Goodpasture autoantibodies unmask cryptic epitopes by selectively dissociating autoantigen complexes lacking structural reinforcement: Novel mechanisms for immune privilege and autoimmune pathogenesis

Dorin Bogdan Borza*, Olga Bondart, Selene Colon, Parvin Todd, Yoshikazu Sado, Eric G. Neilson, Billy G. Hudson

*Corresponding author for this work

Research output: Contribution to journalArticlepeer-review

55 Scopus citations

Abstract

Rapidly progressive glomerulonephritis in Goodpasture disease is mediated by autoantibodies binding to the non-collagenous NC1 domain of α3(IV) collagen in the glomerular basement membrane. Goodpastnre epitopes in the native autoantigen are cryptic (sequestered) within the NC1 hexamers of the α3α4α5(IV) collagen network. The biochemical mechanism for crypticity and exposure for autoantibody binding is not known. We now report that crypticity is a feature of the quaternary structure of two distinct subsets of α3α4α5(IV) NC1 hexamers: autoantibody-reactive M-hexamers containing only monomer subunits and autoantibody-impenetrable D-hexamers composed of both dimer and monomer subunits. Goodpasture antibodies only breach the quaternary structure of M-hexamers, unmasking the cryptic epitopes, whereas D-hexamers are resistant to autoantibodies under native conditions. The epitopes of D-hexamers are structurally sequestered by dimer reinforcement of the quaternary complex, which represents a new molecular solution for conferring immunologic privilege to a potential autoantigen. Dissociation of non-reinforced M-α3α4α5(IV) hexamers by Goodpasture antibodies is a novel mechanism whereby pathogenic autoantibodies gain access to cryptic B cell epitopes. These findings provide fundamental new insights into immune privilege and the molecular mechanisms underlying the pathogenesis of human autoimmune Goodpasture disease.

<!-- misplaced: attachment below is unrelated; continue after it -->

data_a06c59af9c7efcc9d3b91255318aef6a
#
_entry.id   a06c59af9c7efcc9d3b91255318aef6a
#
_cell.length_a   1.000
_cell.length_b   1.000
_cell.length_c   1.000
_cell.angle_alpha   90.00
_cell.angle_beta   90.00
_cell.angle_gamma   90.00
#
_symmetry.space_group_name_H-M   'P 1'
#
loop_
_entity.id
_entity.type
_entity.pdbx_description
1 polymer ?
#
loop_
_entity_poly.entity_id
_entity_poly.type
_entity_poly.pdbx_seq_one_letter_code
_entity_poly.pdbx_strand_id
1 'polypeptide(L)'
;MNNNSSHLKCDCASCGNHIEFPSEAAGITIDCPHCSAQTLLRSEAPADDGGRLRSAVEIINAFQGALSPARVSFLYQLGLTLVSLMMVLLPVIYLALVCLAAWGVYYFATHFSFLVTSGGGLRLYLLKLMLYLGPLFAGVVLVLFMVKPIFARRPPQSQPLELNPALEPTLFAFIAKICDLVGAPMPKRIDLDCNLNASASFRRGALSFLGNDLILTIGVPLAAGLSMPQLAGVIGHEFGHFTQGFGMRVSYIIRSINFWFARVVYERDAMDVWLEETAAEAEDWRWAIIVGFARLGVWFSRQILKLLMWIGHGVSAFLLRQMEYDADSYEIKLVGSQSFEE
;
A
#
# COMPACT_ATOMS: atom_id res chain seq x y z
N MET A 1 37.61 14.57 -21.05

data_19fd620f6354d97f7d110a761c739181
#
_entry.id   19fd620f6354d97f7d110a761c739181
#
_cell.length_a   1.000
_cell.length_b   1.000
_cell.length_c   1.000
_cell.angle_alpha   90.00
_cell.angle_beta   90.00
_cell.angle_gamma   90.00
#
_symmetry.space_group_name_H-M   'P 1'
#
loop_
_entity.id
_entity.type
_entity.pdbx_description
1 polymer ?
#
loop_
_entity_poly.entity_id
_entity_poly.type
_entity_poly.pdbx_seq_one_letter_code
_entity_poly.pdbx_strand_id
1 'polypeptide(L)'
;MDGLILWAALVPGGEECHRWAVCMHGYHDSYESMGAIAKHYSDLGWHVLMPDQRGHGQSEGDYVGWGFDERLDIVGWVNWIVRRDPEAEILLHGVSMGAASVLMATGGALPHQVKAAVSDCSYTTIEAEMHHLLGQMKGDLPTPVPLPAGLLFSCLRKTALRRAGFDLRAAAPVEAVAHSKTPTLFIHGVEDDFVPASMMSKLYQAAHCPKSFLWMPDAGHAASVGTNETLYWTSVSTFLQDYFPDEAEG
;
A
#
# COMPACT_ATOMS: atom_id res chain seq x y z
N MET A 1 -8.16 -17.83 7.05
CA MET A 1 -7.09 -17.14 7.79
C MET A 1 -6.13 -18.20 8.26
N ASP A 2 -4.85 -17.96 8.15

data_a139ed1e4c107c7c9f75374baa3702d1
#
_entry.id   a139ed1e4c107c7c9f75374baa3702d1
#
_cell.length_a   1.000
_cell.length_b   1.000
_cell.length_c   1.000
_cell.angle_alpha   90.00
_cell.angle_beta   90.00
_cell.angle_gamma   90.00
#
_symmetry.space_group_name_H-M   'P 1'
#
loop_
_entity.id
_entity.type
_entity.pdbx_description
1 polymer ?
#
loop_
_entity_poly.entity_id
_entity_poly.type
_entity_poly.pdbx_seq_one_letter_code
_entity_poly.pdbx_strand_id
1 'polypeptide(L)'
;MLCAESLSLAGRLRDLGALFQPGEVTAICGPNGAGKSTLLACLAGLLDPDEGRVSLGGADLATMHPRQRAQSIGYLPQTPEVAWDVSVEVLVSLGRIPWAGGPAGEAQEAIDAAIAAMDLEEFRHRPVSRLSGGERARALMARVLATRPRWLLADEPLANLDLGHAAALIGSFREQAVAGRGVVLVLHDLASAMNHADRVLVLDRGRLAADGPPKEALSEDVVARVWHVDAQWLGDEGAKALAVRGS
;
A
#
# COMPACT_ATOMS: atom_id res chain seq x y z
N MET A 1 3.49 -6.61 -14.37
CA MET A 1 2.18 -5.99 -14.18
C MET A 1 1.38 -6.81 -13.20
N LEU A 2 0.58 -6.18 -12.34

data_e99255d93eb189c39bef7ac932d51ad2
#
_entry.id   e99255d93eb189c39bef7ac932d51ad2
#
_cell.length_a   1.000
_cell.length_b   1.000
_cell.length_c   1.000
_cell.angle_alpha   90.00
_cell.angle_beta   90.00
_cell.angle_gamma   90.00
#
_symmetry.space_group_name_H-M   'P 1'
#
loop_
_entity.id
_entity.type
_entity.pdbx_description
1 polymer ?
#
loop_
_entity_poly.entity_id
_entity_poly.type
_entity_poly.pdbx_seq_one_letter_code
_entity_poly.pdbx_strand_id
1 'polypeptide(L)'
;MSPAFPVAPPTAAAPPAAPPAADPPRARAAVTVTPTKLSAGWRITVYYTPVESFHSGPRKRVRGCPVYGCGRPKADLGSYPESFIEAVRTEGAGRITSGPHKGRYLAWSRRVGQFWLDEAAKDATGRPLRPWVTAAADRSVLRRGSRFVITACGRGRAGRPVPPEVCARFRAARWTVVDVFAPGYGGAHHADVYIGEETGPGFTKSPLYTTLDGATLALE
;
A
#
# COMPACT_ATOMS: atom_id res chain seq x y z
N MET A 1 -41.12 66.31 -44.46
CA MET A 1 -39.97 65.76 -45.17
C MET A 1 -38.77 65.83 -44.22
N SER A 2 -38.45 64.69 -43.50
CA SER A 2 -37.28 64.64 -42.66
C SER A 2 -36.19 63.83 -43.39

Original languageEnglish (US)
Pages (from-to)27147-27154
Number of pages8
JournalJournal of Biological Chemistry
Volume280
Issue number29
DOIs
StatePublished - Jul 22 2005

ASJC Scopus subject areas

  • Biochemistry
  • Molecular Biology
  • Cell Biology

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